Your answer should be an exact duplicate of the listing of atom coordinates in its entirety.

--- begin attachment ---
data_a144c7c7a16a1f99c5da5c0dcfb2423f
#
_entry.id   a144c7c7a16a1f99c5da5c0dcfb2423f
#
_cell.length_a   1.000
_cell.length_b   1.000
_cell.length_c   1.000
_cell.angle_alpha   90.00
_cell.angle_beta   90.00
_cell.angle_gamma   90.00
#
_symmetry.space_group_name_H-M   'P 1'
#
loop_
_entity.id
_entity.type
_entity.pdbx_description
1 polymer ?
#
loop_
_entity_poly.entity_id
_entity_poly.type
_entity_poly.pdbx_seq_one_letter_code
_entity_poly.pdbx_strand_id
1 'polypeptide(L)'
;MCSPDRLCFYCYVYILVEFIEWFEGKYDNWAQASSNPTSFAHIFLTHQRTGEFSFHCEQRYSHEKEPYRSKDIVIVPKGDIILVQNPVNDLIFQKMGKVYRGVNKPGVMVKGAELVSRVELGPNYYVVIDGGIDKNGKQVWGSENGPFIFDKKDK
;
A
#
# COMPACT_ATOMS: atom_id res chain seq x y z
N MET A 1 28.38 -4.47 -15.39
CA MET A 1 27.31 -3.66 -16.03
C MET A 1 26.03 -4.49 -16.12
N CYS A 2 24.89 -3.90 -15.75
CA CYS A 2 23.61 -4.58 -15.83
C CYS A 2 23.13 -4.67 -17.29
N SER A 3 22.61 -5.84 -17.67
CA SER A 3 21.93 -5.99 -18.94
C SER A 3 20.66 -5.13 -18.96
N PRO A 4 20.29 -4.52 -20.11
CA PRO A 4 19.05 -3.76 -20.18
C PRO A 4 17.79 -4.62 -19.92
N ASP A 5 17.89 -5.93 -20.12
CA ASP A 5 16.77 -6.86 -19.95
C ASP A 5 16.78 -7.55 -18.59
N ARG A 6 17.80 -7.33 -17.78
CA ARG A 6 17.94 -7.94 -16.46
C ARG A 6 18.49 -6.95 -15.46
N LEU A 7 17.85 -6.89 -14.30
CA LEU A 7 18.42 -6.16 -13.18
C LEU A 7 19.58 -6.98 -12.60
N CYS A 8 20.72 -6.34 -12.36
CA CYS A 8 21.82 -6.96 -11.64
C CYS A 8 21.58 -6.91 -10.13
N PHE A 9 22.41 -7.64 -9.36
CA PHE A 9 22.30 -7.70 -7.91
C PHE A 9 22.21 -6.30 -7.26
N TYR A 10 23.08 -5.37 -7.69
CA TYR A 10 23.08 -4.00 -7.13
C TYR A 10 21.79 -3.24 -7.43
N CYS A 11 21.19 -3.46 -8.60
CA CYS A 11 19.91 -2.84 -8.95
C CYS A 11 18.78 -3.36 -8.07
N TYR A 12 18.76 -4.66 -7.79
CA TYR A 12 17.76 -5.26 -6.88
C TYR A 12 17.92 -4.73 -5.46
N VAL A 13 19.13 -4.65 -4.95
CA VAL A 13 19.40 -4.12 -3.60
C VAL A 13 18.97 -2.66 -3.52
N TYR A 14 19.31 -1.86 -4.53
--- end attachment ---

data_a144c7c7a16a1f99c5da5c0dcfb2423f
#
_entry.id   a144c7c7a16a1f99c5da5c0dcfb2423f
#
_cell.length_a   1.000
_cell.length_b   1.000
_cell.length_c   1.000
_cell.angle_alpha   90.00
_cell.angle_beta   90.00
_cell.angle_gamma   90.00
#
_symmetry.space_group_name_H-M   'P 1'
#
loop_
_entity.id
_entity.type
_entity.pdbx_description
1 polymer ?
#
loop_
_entity_poly.entity_id
_entity_poly.type
_entity_poly.pdbx_seq_one_letter_code
_entity_poly.pdbx_strand_id
1 'polypeptide(L)'
;MCSPDRLCFYCYVYILVEFIEWFEGKYDNWAQASSNPTSFAHIFLTHQRTGEFSFHCEQRYSHEKEPYRSKDIVIVPKGDIILVQNPVNDLIFQKMGKVYRGVNKPGVMVKGAELVSRVELGPNYYVVIDGGIDKNGKQVWGSENGPFIFDKKDK
;
A
#
# COMPACT_ATOMS: atom_id res chain seq x y z
N MET A 1 28.38 -4.47 -15.39
CA MET A 1 27.31 -3.66 -16.03
C MET A 1 26.03 -4.49 -16.12
N CYS A 2 24.89 -3.90 -15.75
CA CYS A 2 23.61 -4.58 -15.83
C CYS A 2 23.13 -4.67 -17.29
N SER A 3 22.61 -5.84 -17.67
CA SER A 3 21.93 -5.99 -18.94
C SER A 3 20.66 -5.13 -18.96
N PRO A 4 20.29 -4.52 -20.11
CA PRO A 4 19.05 -3.76 -20.18
C PRO A 4 17.79 -4.62 -19.92
N ASP A 5 17.89 -5.93 -20.12
CA ASP A 5 16.77 -6.86 -19.95
C ASP A 5 16.78 -7.55 -18.59
N ARG A 6 17.80 -7.33 -17.78
CA ARG A 6 17.94 -7.94 -16.46
C ARG A 6 18.49 -6.95 -15.46
N LEU A 7 17.85 -6.89 -14.30
CA LEU A 7 18.42 -6.16 -13.18
C LEU A 7 19.58 -6.98 -12.60
N CYS A 8 20.72 -6.34 -12.36
CA CYS A 8 21.82 -6.96 -11.64
C CYS A 8 21.58 -6.91 -10.13
N PHE A 9 22.41 -7.64 -9.36
CA PHE A 9 22.30 -7.70 -7.91
C PHE A 9 22.21 -6.30 -7.26
N TYR A 10 23.08 -5.37 -7.69
CA TYR A 10 23.08 -4.00 -7.13
C TYR A 10 21.79 -3.24 -7.43
N CYS A 11 21.19 -3.46 -8.60
CA CYS A 11 19.91 -2.84 -8.95
C CYS A 11 18.78 -3.36 -8.07
N TYR A 12 18.76 -4.66 -7.79
CA TYR A 12 17.76 -5.26 -6.88
C TYR A 12 17.92 -4.73 -5.46
N VAL A 13 19.13 -4.65 -4.95
CA VAL A 13 19.40 -4.12 -3.60
C VAL A 13 18.97 -2.66 -3.52
N TYR A 14 19.31 -1.86 -4.53